LPS stimulation of human monocytes in vitro induced release of the 17-kDa mature IL-1β (mIL-1β) but did not result in release of precursor IL-1β (pIL-1β). In contrast, the presence of a serine protease inhibitor, Nα-(p-toluene sulfonyl)-L-arginine methyl ester (TAME; 10 mM) for 6 or 18 h was associated with the LPS-stimulated release of the 33-kDa pIL-1β as well. These effects were initially discerned from observations that the fraction of the total IL-1β produced (as detected by ELISA) that was released from monocytes increased in the presence of TAME, and immunoblot assays confirmed that this fraction was predominantly 33-kDa IL-1β. A global decrease in monocyte protein synthesis was also observed after prolonged (18-h) exposure to TAME and was associated with a decrease in IL-1β synthesis, predominantly affecting 31-kDa pIL-1β, and a dose-dependent inhibition of TNF-α production. Parallel examination of lactate dehydrogenase (LDH) release indicated thatpIL-1β release was unrelated to cell lysis. These results demonstrate that TAME-inhibitable serine proteases are probably involved in the production and eventual proteolysis of the 33-kDa pIL-1β in situ but are probably not mechanistically related to either maturation of the IL-1β molecule or signaling of IL-1β release. IL-1β release appears to be dependent on the amount of total IL-1β synthesized. Serine proteolysis may constitute a degradative pathway for excess precursor, which, if interfered with, could result in release of the higher-molecular-weight forms of IL-1β.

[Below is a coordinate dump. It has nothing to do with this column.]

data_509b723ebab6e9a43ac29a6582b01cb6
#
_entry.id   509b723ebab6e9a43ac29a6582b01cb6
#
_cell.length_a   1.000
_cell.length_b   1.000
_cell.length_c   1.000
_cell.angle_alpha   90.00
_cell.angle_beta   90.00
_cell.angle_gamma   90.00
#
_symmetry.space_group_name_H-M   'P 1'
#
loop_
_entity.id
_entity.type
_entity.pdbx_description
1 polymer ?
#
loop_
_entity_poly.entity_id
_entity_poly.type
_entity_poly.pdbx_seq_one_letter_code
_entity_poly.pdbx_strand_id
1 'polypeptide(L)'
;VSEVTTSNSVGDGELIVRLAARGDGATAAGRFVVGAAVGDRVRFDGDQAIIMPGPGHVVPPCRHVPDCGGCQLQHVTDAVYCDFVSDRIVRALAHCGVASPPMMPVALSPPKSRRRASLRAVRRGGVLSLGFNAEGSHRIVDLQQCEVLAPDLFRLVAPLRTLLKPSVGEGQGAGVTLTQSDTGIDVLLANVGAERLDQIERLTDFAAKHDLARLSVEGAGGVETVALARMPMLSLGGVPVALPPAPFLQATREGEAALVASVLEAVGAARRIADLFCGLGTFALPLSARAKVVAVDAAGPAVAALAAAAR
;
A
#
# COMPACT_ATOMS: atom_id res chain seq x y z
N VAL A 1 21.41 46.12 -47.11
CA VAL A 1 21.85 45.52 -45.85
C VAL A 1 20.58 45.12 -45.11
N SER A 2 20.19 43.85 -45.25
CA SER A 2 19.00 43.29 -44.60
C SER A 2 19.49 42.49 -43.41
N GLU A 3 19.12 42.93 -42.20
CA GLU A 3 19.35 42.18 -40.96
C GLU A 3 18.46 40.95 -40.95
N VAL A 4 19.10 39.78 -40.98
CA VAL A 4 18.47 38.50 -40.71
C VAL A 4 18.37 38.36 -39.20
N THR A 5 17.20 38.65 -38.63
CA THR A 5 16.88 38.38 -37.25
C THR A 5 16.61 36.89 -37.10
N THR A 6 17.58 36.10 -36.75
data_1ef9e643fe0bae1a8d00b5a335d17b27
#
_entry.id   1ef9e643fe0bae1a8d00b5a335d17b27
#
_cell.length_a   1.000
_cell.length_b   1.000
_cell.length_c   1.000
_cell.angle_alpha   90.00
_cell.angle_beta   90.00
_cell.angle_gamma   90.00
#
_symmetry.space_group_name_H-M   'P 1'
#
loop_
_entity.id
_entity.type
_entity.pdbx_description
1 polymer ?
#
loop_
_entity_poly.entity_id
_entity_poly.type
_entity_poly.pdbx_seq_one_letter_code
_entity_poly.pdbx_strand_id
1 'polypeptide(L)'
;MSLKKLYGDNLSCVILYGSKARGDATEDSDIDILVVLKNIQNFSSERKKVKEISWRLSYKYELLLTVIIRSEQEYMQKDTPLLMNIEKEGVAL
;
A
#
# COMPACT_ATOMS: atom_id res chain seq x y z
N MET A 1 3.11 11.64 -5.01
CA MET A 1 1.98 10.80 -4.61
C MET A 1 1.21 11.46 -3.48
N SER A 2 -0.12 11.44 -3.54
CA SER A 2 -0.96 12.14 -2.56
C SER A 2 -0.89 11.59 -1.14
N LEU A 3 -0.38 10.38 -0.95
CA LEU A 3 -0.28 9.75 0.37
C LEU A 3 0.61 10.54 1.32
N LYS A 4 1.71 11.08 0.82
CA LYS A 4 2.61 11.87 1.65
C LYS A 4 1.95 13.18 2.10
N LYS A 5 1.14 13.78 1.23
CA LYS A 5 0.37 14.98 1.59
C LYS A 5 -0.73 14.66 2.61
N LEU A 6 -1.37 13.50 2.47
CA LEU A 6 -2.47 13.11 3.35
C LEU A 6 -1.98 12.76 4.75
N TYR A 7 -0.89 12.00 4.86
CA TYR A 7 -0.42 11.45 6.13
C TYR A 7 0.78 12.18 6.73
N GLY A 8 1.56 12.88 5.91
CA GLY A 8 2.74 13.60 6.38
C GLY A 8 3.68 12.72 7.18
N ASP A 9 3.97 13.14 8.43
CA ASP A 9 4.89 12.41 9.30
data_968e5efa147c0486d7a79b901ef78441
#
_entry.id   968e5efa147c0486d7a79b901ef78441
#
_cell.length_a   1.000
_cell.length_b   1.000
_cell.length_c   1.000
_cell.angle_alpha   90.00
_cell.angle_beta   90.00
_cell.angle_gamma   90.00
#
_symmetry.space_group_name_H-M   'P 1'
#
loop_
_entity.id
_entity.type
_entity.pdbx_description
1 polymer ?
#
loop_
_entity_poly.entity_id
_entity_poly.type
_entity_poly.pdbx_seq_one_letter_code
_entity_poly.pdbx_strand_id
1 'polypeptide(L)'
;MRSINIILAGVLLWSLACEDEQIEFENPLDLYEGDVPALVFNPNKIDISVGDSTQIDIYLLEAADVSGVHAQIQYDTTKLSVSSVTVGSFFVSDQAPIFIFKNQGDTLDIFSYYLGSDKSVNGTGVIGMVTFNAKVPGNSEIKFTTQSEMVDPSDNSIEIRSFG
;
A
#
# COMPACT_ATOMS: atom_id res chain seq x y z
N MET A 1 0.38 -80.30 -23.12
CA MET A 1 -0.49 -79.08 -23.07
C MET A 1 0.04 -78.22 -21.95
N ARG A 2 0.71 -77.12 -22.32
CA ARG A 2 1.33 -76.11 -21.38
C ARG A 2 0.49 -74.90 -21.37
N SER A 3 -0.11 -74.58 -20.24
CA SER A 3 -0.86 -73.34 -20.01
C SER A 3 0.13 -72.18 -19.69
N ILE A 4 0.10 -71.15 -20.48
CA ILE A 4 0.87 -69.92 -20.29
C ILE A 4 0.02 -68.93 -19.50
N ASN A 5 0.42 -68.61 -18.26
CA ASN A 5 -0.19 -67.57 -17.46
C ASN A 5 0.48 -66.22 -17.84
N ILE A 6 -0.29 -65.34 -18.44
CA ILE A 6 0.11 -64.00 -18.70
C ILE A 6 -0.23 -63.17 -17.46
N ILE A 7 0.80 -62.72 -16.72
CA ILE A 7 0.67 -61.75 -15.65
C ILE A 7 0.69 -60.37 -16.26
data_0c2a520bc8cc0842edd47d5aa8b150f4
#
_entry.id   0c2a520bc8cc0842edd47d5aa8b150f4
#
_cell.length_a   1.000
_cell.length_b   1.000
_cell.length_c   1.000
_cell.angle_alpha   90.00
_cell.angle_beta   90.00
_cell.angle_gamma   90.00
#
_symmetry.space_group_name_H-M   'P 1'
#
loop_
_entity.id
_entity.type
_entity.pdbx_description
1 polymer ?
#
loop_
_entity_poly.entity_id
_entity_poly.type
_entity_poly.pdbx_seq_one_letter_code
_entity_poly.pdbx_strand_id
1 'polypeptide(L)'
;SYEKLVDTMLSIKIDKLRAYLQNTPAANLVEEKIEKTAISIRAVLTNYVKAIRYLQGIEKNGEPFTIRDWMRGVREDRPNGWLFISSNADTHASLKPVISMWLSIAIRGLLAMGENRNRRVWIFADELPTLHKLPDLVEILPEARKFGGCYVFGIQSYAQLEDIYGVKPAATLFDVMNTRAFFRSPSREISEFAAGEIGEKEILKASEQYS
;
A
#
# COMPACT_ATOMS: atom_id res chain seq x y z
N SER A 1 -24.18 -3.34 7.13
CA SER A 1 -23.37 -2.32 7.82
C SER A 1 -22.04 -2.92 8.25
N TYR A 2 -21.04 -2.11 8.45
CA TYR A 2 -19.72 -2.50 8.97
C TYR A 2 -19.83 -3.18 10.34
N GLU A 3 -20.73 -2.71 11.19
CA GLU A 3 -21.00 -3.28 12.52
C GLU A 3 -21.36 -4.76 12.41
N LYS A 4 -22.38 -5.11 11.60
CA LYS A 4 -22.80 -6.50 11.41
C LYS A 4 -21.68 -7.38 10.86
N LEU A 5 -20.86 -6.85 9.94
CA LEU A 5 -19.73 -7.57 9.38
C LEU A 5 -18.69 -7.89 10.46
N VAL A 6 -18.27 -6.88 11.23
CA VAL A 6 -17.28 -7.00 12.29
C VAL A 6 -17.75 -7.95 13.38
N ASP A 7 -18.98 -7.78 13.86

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Jessop, J.J., Henry, S.L. & Hoffman, T. Effects of serine protease inhibitor, tame, on IL-1β in LPS-stimulated human monocytes: Relationship between synthesis and release of a 33-kDa precursor and the 17-kDa biologically active species. Inflammation 17, 613–631 (1993). https://doi.org/10.1007/BF00914198
- Human Monocyte
- Serine Protease Inhibitor
- Degradative Pathway